The subtle tang of citrus or vinegar can bring out the true complexity of flavours. A new cookbook show us how to use sharp tactics in the kitchen. By Sophie Morris
So often we think of sour as a negative thing, that something is too sour instead of well-soured. But in his new cookbook, Sour: the magical element that will transform your cooking, Mark Diacono reveals sourness as an essential element of decent cooking, and a clever catalyst for bringing out the complexities in a curry or the intensity in tomatoes - remember that splash of vinegar in the best tomato sauce recipes? If you are also someone who shudders at the idea of sour foods, pinching your mouth at the thought of a suck of lemon or a dish drenched in Sarson’s, you should bear with him. If you recoil from a reminder of sweet and sour sauces - one of the rare times sour gets a mention in the name of a recipe - and so often associated with cloying takeaways, Diacono understands, describing most as “sickly sweet and eye-closingly sour”.
“The trick with a really good sweet and sour anything,” he says, “is to make it sweet and sour, rather than an oversweet and oversour melange. A lot of that is about when you add the sweetness and when you add the sour.”
The graduated lime green colour of the book’s cover is as acidic, astringent and zingy as any sour taste. However, the sour which has been the real breakthrough food of recent years, sourdough bread, is far from these wince-making flavours. Instead it is chewy and comforting, made from flour and water that has been given its rise by the addition of the fizzy, live starter, providing us with lots of nutrients, good bacteria and slowly released energy, as well as deliciousness.
This is a book of two parts. Diacono takes us first through a number of souring skills, sharing the methodology and background to sourdough as well as souring dairy into buttermilk, ricotta, soured cream and paneer; wine into vinegar; fruit and veg into sauerkraut and kimchi. If you’re not sure you have the patience for any of this, skip straight to the recipes, a far-reaching range from gooseberry focaccia and Turkish yoghurt soup to buttermilk fried chicken and pork vindaloo.
He had been experimenting with his souring skills in the kitchen for some time before deciding to write about them. He worked with River Cottage for years before moving to his own patch, Otter Farm, where he grew exotic treasures such as apricots and Szechuan pepper. “I realised I was trying to do the bacterial cookbook, but that wasn’t a great sell,” he explains. “I wanted to show how I was falling back in love with all the sours, from natural sours to zingy sours. As I wrote the book it really became about using sours to make everything you cook a little bit better.” When he says he was falling back in love with sour, that’s because he remembers loving sour flavours as a child, and says his own daughter is the same. Watch the way children devour raspberries and blackberries, citrus fruit, pickles and yoghurt, and it’s clear we’re born with a sour side.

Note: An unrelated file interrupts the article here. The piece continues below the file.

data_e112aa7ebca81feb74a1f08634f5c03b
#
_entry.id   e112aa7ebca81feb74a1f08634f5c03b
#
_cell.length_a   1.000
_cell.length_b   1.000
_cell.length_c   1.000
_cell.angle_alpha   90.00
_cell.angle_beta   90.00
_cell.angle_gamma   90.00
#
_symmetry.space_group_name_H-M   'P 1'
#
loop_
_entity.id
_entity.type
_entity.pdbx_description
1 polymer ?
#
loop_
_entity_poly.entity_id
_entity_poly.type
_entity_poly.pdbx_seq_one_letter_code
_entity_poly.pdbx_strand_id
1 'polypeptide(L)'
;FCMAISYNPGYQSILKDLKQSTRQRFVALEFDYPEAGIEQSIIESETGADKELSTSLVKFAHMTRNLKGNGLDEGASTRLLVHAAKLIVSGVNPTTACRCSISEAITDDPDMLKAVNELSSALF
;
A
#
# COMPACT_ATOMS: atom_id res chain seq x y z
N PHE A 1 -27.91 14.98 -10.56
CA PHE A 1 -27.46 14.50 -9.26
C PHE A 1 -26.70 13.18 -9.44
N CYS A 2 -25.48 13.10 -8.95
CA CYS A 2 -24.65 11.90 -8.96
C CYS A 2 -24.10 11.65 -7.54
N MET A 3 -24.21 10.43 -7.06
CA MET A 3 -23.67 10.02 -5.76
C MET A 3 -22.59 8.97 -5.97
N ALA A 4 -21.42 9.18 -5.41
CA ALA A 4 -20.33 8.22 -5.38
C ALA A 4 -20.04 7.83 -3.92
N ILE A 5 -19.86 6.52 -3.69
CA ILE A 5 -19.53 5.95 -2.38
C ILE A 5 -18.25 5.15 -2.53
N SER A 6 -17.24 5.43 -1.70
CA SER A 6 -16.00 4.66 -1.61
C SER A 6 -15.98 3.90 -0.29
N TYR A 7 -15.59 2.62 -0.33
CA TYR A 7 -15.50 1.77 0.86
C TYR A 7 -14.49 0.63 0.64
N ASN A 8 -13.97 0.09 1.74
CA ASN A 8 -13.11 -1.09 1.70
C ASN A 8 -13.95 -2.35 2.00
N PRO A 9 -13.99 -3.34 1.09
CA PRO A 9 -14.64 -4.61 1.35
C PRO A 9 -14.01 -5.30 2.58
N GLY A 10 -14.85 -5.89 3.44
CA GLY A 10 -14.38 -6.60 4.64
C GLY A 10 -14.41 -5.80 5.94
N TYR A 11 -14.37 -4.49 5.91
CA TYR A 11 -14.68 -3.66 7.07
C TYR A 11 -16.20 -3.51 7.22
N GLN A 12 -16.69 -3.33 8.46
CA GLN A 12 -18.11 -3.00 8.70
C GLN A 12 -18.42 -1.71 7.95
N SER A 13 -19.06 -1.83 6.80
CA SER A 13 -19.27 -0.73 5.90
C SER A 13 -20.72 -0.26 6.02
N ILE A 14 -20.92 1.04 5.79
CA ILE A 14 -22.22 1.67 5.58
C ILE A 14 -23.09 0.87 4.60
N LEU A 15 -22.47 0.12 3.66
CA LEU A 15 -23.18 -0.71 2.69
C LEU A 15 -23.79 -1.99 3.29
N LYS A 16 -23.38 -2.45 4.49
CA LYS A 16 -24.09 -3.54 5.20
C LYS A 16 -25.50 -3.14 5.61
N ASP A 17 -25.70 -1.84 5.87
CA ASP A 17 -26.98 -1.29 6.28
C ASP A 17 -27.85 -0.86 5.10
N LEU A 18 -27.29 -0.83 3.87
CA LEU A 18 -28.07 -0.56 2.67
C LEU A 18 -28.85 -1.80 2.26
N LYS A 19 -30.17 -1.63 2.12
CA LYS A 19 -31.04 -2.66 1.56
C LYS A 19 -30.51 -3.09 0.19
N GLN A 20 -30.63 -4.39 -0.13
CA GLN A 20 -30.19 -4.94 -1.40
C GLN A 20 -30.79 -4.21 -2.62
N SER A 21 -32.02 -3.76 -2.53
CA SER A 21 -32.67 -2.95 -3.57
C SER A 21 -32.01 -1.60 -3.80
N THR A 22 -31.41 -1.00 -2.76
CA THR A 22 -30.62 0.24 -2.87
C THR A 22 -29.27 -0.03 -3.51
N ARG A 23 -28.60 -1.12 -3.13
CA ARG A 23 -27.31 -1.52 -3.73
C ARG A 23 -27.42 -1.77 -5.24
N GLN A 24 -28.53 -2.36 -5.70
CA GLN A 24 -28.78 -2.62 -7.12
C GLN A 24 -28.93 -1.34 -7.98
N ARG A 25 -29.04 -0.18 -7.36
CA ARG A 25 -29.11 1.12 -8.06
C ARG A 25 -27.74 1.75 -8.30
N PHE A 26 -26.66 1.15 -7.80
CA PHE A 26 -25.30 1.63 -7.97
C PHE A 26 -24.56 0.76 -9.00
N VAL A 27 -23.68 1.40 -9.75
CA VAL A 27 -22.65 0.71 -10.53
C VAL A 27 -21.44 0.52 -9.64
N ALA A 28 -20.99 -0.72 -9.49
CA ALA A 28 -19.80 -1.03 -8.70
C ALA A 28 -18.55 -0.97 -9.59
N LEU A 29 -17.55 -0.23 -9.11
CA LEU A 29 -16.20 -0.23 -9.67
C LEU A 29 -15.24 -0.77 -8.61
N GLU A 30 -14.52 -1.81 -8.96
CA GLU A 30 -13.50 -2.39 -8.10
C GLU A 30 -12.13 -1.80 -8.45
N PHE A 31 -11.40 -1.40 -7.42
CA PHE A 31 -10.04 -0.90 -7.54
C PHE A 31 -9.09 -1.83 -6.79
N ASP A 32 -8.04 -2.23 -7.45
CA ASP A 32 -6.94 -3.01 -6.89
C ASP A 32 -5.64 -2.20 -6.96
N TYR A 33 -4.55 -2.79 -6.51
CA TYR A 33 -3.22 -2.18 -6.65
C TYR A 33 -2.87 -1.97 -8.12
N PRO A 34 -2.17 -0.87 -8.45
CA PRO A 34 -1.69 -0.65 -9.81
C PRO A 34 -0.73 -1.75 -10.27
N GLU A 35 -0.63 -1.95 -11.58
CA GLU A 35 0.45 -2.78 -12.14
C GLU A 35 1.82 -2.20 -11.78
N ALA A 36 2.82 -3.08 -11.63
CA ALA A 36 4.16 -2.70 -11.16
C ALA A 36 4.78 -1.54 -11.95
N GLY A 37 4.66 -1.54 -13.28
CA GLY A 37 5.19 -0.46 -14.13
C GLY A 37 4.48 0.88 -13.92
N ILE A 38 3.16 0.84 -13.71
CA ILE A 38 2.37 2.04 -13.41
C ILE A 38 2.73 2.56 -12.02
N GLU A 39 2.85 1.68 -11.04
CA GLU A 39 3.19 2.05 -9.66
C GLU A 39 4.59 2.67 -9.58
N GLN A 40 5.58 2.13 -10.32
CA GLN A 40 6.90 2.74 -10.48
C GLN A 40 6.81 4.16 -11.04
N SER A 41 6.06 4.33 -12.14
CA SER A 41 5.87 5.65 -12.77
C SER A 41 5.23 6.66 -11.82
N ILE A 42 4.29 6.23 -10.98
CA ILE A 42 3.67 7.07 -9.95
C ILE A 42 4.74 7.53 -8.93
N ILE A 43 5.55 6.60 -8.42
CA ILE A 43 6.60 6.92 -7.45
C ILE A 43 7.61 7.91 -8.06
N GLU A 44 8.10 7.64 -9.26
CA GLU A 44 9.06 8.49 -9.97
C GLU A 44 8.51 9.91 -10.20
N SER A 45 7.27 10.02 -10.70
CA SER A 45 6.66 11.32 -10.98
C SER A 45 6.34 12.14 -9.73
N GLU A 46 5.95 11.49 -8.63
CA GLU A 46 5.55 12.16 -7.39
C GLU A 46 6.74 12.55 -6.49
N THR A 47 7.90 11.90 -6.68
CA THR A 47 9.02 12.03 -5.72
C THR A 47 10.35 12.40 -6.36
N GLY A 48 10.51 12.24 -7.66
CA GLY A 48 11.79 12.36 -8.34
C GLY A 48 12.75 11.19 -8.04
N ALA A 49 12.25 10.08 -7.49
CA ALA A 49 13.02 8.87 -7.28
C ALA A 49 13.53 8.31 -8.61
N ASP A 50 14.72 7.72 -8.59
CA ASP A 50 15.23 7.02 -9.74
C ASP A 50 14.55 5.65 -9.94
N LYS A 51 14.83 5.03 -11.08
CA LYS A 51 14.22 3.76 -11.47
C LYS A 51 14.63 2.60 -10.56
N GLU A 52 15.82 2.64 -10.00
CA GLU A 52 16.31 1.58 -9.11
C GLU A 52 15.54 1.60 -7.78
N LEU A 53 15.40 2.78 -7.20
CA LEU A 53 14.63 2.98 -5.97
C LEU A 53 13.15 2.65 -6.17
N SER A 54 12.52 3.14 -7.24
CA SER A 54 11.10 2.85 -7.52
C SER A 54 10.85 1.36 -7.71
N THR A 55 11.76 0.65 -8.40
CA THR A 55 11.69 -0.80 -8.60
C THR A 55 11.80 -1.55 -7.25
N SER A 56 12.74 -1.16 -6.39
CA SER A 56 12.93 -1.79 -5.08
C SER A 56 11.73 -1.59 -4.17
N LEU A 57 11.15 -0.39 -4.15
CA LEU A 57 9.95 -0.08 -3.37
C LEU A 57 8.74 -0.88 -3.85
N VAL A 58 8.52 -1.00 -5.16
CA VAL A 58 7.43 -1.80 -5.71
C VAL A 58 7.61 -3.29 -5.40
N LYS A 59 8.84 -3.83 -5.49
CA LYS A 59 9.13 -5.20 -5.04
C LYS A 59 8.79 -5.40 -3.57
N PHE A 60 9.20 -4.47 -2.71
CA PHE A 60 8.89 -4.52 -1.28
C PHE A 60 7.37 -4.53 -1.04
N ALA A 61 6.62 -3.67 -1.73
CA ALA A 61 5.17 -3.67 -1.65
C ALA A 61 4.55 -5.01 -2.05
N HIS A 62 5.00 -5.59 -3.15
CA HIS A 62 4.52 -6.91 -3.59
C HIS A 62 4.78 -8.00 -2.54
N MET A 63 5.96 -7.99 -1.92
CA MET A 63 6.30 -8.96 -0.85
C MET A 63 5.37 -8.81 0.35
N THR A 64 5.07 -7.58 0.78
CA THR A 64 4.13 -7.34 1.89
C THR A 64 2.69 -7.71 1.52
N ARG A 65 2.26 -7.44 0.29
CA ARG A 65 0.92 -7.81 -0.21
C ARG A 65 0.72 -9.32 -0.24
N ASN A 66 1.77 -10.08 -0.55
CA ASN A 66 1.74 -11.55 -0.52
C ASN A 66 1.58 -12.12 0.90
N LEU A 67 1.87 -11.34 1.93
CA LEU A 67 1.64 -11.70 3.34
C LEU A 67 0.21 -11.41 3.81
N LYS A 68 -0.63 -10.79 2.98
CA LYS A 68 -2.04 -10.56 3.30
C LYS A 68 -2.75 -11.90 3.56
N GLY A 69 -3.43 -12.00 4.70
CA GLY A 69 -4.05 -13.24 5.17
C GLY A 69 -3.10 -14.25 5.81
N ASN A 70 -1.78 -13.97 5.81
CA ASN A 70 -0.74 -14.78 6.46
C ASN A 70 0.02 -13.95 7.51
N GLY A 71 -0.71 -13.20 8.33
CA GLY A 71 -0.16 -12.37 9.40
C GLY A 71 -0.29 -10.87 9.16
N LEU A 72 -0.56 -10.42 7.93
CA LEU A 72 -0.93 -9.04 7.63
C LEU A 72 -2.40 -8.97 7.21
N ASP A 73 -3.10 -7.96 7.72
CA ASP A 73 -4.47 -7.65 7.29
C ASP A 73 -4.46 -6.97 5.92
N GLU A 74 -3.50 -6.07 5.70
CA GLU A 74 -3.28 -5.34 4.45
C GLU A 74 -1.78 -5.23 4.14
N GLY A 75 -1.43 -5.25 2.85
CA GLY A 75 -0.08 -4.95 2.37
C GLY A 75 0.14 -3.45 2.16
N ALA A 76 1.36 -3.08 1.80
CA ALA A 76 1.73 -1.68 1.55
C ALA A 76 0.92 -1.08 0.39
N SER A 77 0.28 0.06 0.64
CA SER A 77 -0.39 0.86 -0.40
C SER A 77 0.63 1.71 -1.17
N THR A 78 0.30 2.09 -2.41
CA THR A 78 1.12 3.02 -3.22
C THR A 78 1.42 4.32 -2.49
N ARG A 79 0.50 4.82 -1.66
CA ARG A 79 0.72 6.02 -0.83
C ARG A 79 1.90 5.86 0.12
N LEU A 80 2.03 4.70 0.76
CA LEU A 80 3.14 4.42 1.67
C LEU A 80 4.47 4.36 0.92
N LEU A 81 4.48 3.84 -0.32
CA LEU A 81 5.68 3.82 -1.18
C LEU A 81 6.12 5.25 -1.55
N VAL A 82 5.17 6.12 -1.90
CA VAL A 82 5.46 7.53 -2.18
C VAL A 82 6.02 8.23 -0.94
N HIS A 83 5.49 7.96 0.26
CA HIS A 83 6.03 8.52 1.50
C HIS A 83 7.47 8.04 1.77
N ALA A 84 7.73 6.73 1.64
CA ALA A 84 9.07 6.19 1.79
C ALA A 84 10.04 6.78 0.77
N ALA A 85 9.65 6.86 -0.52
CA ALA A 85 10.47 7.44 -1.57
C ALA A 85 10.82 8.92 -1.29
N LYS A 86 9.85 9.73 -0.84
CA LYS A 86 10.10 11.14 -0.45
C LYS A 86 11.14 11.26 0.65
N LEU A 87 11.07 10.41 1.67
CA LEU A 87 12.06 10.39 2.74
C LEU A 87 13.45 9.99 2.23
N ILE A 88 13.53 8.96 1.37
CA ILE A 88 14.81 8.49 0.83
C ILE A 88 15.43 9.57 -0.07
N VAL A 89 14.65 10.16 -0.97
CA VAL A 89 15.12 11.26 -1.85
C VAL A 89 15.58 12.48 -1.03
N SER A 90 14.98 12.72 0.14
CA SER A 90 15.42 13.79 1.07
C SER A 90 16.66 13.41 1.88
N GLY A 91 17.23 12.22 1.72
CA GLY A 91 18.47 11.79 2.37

How do you explain a taste that runs a scale from bread and buttermilk to grapefruit and soused herring? “It’s not an absolute,” Diacono says. “Sourness is much more of an experience than a taste.”
Sourness is of course very close to acidity, an area Samin Nosrat approached in her popular book and Netflix series Salt, Fat, Acid, Heat. The difference is that while acid is a technical term, and all foods fall somewhere between one and 14 on the pH scale, sourness is a flavour. Lemon juice has a pH of two, vinegar three and oranges four, but how we taste their acidity will depend on that particular lemon, vinegar or orange, and what we eat it with, in or after. It is always relative, Diacono explains, and moderated by saltiness and bitterness as well as sweetness. Here’s a surprise: honey is on the acidic end of the pH scale, with a value of four. Nosrat investigates this in her chapter on acid, and it makes me wonder about the intentions of Sarit Packer and Itamar Srulovich, the chefs behind Middle Eastern restaurants Honey & Co, Honey & Spice and Honey & Smoke. I’d always thought the names referenced their love of sweet things, but a look at the menu - especially at Honey & Smoke - shows due diligence towards sour as much as any flavour.
“Everything we cook has a sour element to it; it can be lemon juice, vinegar, yoghurt or some sharp, sour fruit like grapes or plums - not to mention pickles, which we have with every single meal,” says Packer, who also suggests we see sour as we do salt, as a staple seasoning. “A sour note will always balance out the sweetness and turn something that could be cloying into something light,” she continues. “Good chocolate has to have nice acidity to it, and all fruits bring sour as well as sweet tones.”
Not sure where to start? The methods for making ricotta and paneer are easier than finding a tub in the supermarket and opening it. “There is a soft thrill in recognising that you are doing something for the first time that you know you’ll repeat again and again,” Diacono says of the first time he made paneer.
Our interest in bacterial foods and gut health is soaring and we see kefir, kombucha and kimchi lining supermarket shelves. “I feel a lot better eating lots of probiotic and prebiotic foods,” says Diacono. “It’s a quiet revelation and plays a crucial role in mental health. I’ve heard it called our next space travel.”